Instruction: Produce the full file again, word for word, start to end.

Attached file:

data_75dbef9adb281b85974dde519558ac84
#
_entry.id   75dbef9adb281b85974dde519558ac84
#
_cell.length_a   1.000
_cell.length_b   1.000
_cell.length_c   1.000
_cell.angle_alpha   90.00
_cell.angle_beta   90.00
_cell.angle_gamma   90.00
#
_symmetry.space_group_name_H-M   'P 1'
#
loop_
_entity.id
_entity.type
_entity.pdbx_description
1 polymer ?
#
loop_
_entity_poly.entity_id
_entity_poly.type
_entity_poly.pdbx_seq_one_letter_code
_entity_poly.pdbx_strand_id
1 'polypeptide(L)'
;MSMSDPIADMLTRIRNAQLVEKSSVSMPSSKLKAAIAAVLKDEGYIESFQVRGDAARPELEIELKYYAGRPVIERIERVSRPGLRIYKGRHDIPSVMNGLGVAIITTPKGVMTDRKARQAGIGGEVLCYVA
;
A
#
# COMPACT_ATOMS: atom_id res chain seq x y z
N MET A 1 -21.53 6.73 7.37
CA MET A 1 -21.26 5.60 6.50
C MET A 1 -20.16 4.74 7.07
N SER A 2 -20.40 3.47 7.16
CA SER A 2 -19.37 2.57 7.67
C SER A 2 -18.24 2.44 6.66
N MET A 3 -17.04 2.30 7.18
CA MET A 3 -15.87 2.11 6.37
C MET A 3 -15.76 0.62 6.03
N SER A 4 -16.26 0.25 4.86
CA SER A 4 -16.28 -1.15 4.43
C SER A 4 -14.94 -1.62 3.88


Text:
data_75dbef9adb281b85974dde519558ac84
#
_entry.id   75dbef9adb281b85974dde519558ac84
#
_cell.length_a   1.000
_cell.length_b   1.000
_cell.length_c   1.000
_cell.angle_alpha   90.00
_cell.angle_beta   90.00
_cell.angle_gamma   90.00
#
_symmetry.space_group_name_H-M   'P 1'
#
loop_
_entity.id
_entity.type
_entity.pdbx_description
1 polymer ?
#
loop_
_entity_poly.entity_id
_entity_poly.type
_entity_poly.pdbx_seq_one_letter_code
_entity_poly.pdbx_strand_id
1 'polypeptide(L)'
;MSMSDPIADMLTRIRNAQLVEKSSVSMPSSKLKAAIAAVLKDEGYIESFQVRGDAARPELEIELKYYAGRPVIERIERVSRPGLRIYKGRHDIPSVMNGLGVAIITTPKGVMTDRKARQAGIGGEVLCYVA
;
A
#
# COMPACT_ATOMS: atom_id res chain seq x y z
N MET A 1 -21.53 6.73 7.37
CA MET A 1 -21.26 5.60 6.50
C MET A 1 -20.16 4.74 7.07
N SER A 2 -20.40 3.47 7.16
CA SER A 2 -19.37 2.57 7.67
C SER A 2 -18.24 2.44 6.66
N MET A 3 -17.04 2.30 7.18
CA MET A 3 -15.87 2.11 6.37
C MET A 3 -15.76 0.62 6.03
N SER A 4 -16.26 0.25 4.86
CA SER A 4 -16.28 -1.15 4.43
C SER A 4 -14.94 -1.62 3.88